Insect-plant mutualism long before flowering plants?

Insect-plant mutualism long before flowering plants?

Insect-plant mutualism long before flowering plants?

The Chekarda site in Russia is a fossil deposit dating back to the lower Permian, about 280 million years (Ma) ago. This locality is an important site compared to other deposits dated to the same period because it provided an important terrestrial fauna in fossil form: 260 species of insects and many groups of plants. From this site, Russian and Polish researchers describe in a study in the journal Current biology ten insects of the protomeropid group, which are among the oldest known holometabola, as these insects are called whose larvae are very different from adults. However, they have a particular morphological trait that distinguishes them from other insects known from the site …

A fun trunk

These insects have a proboscis. This trait, found in many animals, appeared relatively early as insects from the Carboniferous period (325 Ma) already possessed them, some of which were contemporary with those of this study, such as hemiptera (an order of insects within which find cicadas). However, all of these insects have proboscis which allows them to pierce the tissues of plants, their seeds, and even the cuticle of other arthropods. This fauna of the late Paleozoic thus differs radically from the Chekarda protomeropids: their very mouthparts are devoid of elements that allow them to perforate the tissues. They could therefore only absorb fluids on the surface of a substrate. This discovery therefore makes them the oldest insects to have this type of mouth device. The oldest known to date were, for example, neuropterans (such as ants) dated to the Middle Jurassic (170 Ma), i.e. a difference of over 100 Ma.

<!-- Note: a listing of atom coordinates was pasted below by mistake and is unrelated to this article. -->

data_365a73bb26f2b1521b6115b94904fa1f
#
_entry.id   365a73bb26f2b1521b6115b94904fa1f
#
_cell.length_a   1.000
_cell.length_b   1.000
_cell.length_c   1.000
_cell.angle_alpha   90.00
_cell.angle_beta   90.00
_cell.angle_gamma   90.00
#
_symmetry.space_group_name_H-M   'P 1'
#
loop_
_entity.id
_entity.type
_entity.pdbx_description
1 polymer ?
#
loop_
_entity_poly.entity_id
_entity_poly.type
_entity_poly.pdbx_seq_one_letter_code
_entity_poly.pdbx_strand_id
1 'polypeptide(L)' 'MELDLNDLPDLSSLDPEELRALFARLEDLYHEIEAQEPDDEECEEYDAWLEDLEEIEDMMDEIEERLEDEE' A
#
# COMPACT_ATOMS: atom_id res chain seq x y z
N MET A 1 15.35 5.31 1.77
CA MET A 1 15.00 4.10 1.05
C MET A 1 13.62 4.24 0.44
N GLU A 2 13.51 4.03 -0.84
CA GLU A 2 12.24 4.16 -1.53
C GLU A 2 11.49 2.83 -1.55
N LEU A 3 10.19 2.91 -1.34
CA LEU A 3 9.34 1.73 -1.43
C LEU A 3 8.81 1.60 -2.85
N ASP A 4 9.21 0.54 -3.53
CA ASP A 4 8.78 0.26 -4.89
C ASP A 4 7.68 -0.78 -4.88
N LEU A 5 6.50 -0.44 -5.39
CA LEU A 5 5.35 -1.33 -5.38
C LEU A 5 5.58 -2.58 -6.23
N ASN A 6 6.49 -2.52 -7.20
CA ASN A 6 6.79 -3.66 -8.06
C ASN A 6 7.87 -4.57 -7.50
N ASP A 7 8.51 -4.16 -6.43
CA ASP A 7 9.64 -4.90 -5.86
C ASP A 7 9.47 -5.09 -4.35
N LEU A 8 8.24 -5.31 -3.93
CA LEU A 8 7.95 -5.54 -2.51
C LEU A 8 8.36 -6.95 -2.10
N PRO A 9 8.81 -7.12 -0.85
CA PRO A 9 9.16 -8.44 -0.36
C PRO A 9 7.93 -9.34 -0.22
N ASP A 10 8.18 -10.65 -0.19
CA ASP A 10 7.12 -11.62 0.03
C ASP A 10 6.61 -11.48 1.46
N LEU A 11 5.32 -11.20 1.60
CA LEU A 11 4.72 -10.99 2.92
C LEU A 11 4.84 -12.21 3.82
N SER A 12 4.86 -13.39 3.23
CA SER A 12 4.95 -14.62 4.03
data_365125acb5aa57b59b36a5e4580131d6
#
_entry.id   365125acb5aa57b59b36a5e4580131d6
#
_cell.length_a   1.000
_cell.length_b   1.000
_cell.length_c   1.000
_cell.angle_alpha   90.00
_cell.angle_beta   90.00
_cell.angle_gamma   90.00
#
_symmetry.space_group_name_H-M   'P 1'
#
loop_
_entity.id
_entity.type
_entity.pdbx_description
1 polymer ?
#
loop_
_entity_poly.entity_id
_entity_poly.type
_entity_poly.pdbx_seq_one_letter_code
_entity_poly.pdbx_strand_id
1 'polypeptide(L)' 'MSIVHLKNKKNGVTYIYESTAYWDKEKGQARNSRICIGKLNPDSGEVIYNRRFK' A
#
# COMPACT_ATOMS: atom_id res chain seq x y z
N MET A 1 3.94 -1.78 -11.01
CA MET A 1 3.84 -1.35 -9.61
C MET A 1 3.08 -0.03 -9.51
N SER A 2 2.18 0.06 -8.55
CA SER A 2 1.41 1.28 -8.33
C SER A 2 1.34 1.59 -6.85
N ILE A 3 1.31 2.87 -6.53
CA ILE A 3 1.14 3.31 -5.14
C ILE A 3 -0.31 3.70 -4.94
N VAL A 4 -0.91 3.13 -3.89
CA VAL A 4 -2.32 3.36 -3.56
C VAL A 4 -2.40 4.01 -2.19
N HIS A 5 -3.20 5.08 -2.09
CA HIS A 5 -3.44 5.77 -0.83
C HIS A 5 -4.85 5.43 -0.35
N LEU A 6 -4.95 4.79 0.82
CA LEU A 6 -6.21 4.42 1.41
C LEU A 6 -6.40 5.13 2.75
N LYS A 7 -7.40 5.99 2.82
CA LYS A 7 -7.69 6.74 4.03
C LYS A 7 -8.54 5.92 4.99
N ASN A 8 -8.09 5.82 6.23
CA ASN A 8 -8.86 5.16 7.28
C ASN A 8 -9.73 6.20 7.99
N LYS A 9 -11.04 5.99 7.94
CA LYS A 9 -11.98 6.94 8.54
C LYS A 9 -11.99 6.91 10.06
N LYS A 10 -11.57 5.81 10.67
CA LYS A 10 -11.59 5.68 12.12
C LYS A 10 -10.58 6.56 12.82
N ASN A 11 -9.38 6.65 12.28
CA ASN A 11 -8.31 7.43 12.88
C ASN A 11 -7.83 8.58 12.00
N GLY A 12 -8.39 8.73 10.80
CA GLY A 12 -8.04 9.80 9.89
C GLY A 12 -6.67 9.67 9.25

Photos of Protomeropid insect fossils from the Permian (280 million years) of Russia.  Credit: Khramov et al./ Current Biology

Photo of two proboscis insect fossils that could only feed on fluids. They lived 280 million years ago in present-day Russia. Credit Khramov et al. / Current biology.

Among the first pollinators?

With this type of trunk, “S.The feeding of sugary gymnospermic fluids is the only function imaginable“remember to Science and the future Alexander Khramov, the lead author of the study. By feeding, the protomeropids could have contributed to pollination, and therefore to the reproduction of plants, bringing pollen (the male gametes) to the ovule (the female gamete). This is the case of the peltaspermales, plants that developed in an environment with an arid climate at the same time as the insects in the study. These plants have the particularity of having female reproductive organs, which remain little open to the external environment. Wind pollination has therefore probably had only a limited effect on these plants. Like today, other factors most likely played a more important role, such as flying insects.

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